Get to know and avoid your trigger factors; those that induce attacks, such as cigarette smoke, dust, pets, and other allergens. Being aware of these asthma attack triggers and avoiding them as best you can, can go along way towards controlling your symptoms.
Anyone who has asthma, or lives with someone who does, knows how frightening an attack can be. At that moment, when a life and death struggle seems to be going on before your eyes, you will try anything that helps. When you or your loved ones are experiencing severe asthma symptoms, a nebulizer can be a very helpful tool to getting your breathing back on track.
What is a Nebulizer?
The doctor or pediatrician will prescribe an asthma nebulizer, medications, dosages and frequency as needed. A nebulizer, or a breathing machine, alters asthma medication from liquid to mist form, by passing pressurized air through the breathing tube. This makes it easier for constricted lungs undergoing an asthma attack or respiratory infections, to inhale the medication.
This is also known as “breathing therapy.” Nebulizer therapy is particularly suited to infants and small children. Patients who are unable to use asthma inhalers with spacers also find nebulizers to be easier to use and more effective.
Nebulizers deliver the same medications as metered-dose inhalers (MDIs), or pocket-sized inhalers. They are easier to use than MDIs, especially for small children or adults with severe asthma who cannot take deep breaths.
How a Nebulizer Works
Nebulizers deliver short-acting (rescue) or long-acting (preventive maintenance) asthma medication to the lungs and airways. A combination of medications can be prescribed in the same treatment.
The nebulizer pack includes:
- Mask or mouthpiece
- Nebulizer cup
- Compressor tubing
- Medication (single dose vials or bottles with measurements)
- Air compressor
- The air compressor is placed on a stable surface, and plugged into a safe electrical outlet.
- The medication vials are placed in the cup.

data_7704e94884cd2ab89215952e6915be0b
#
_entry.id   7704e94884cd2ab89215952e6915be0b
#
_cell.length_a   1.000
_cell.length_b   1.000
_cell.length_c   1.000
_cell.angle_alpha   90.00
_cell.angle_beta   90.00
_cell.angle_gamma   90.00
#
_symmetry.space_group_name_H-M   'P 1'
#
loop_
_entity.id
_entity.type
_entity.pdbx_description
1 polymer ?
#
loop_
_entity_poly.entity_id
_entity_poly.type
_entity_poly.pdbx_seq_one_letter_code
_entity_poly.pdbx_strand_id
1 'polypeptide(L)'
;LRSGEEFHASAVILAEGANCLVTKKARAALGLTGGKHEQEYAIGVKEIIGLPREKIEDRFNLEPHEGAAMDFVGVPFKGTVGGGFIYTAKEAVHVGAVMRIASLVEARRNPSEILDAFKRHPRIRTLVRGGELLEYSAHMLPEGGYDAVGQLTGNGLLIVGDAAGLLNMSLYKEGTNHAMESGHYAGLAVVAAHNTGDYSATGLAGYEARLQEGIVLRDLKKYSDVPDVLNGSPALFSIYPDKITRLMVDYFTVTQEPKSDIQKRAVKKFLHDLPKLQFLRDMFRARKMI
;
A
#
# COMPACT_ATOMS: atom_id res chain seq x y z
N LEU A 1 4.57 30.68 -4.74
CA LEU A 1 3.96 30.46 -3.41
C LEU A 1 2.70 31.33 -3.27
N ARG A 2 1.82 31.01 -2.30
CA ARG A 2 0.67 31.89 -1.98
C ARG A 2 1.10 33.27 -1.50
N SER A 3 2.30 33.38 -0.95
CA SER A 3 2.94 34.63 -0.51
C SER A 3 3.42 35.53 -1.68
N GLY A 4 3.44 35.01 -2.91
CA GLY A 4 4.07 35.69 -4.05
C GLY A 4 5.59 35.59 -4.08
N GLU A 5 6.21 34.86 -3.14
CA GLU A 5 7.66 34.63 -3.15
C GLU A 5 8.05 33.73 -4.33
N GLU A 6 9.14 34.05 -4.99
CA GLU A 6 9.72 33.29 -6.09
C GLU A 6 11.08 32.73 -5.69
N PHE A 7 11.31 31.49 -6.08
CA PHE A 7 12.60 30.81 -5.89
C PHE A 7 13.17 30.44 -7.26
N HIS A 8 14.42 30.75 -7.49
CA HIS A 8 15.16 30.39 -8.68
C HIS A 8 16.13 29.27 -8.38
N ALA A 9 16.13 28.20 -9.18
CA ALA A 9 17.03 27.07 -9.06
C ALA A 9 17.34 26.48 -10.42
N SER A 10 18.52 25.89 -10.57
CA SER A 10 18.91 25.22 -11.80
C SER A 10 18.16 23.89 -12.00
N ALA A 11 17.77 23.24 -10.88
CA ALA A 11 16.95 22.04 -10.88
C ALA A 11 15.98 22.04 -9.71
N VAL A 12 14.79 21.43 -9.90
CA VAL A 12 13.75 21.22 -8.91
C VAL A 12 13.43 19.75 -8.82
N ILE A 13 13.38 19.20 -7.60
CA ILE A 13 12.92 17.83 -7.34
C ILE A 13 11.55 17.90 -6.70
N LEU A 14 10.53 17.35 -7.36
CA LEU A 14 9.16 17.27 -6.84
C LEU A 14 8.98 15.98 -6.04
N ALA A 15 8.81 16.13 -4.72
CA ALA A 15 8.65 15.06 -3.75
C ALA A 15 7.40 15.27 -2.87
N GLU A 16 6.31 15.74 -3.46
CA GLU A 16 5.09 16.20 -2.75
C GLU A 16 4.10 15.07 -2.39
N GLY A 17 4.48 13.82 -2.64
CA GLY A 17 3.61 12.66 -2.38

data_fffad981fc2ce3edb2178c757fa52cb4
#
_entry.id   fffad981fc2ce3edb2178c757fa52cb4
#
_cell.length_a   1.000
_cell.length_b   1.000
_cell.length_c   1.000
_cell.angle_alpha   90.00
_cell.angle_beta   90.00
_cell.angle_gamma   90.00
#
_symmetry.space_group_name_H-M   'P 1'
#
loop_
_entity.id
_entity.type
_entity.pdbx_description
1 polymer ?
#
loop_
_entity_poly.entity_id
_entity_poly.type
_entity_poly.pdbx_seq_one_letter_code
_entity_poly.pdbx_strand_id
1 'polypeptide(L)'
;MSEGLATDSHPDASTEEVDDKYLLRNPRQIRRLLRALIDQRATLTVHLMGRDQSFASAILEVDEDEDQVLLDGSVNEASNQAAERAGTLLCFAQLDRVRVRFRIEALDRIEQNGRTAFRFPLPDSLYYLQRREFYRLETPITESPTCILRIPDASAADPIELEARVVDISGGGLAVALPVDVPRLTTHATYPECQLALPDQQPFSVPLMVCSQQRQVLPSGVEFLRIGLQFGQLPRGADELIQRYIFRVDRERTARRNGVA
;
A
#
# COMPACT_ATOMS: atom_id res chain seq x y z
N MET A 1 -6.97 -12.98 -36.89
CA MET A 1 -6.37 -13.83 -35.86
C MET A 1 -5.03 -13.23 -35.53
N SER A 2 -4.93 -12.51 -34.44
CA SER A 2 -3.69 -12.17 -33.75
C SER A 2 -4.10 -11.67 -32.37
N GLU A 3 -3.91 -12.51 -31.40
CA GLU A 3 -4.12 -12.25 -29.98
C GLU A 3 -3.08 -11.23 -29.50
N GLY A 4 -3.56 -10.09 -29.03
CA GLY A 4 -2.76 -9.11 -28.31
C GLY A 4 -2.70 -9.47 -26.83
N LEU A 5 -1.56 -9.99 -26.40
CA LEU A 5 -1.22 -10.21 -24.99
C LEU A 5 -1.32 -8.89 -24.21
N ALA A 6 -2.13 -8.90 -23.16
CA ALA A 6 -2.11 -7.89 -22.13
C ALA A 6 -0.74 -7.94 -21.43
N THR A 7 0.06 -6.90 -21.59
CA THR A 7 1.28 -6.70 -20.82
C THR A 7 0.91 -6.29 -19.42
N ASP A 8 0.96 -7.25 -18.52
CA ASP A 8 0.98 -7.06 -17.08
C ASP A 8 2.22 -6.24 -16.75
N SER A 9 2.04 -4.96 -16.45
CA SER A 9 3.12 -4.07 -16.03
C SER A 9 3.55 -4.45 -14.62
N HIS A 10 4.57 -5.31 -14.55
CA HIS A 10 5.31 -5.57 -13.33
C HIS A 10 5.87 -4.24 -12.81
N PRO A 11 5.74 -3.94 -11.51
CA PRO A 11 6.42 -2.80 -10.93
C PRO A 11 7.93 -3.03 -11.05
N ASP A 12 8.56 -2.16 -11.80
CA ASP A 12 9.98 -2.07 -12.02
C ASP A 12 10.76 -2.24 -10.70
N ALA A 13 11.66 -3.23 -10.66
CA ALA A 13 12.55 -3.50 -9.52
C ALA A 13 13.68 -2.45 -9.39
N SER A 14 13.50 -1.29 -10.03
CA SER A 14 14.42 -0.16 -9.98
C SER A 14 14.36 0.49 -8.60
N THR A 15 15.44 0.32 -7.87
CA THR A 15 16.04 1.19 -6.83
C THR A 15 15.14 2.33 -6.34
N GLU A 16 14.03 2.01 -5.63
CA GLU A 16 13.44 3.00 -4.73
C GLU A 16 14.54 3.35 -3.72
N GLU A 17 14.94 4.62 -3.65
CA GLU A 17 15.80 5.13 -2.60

- The nebulizer cup and mask or mouthpiece and tubing are assembled and connected to the compressor.
- The mouthpiece is placed between the teeth, or the mask over the nose and mouth.
- A light mist emanates from the back of the tube, opposite the mouthpiece.
- The patient takes slow, deep breaths holding each for 2-3 seconds while the mist is absorbed into the lungs.
- The process is continued until the medication is over – about 10 minutes.
Note: In case of dizziness or nervousness, the treatment should be suspended for about 5 minutes, and then continued, breathing more slowly. If the condition persists, the doctor should be notified immediately.
Portable nebulizers are like small hand-held home nebulizers. They run on battery power, and don’t need to be plugged in.
The cost of a home nebulizer varies from $200-250. Portable nebulizers cost a little more. Most health insurance companies cover them under the durable medical equipment provision, to be supplied by specified manufacturers or suppliers.
The equipment comes with detailed instructions for care, cleaning, usage and storing, which should be carefully followed.
Pros of Using Nebulizers
- Easier to use especially during asthma attacks, as deep breathing is not required.
- Combinations of multiple medications can be delivered simultaneously.
- Easier for delivery of large doses of medication.
- Easier to use with young children.
- A good alternative to pumps and inhalers.
- May reduce trips to the emergency room.
Cons of Using Nebulizers
- Large nebulizers are difficult to transport.
- They usually require a stationary power source.
- Delivery of medication doses takes longer.
- The treatment takes longer.
- The machines are noisy.
- May be more expensive.
To learn more about Nebulizers and how they can help your asthma, call Northwest Pulmonary & Sleep Medicine at 8154777350 to request an appointment at one of our locations in South Barrington or Crystal Lake, Illinois. You can also register an appointment online.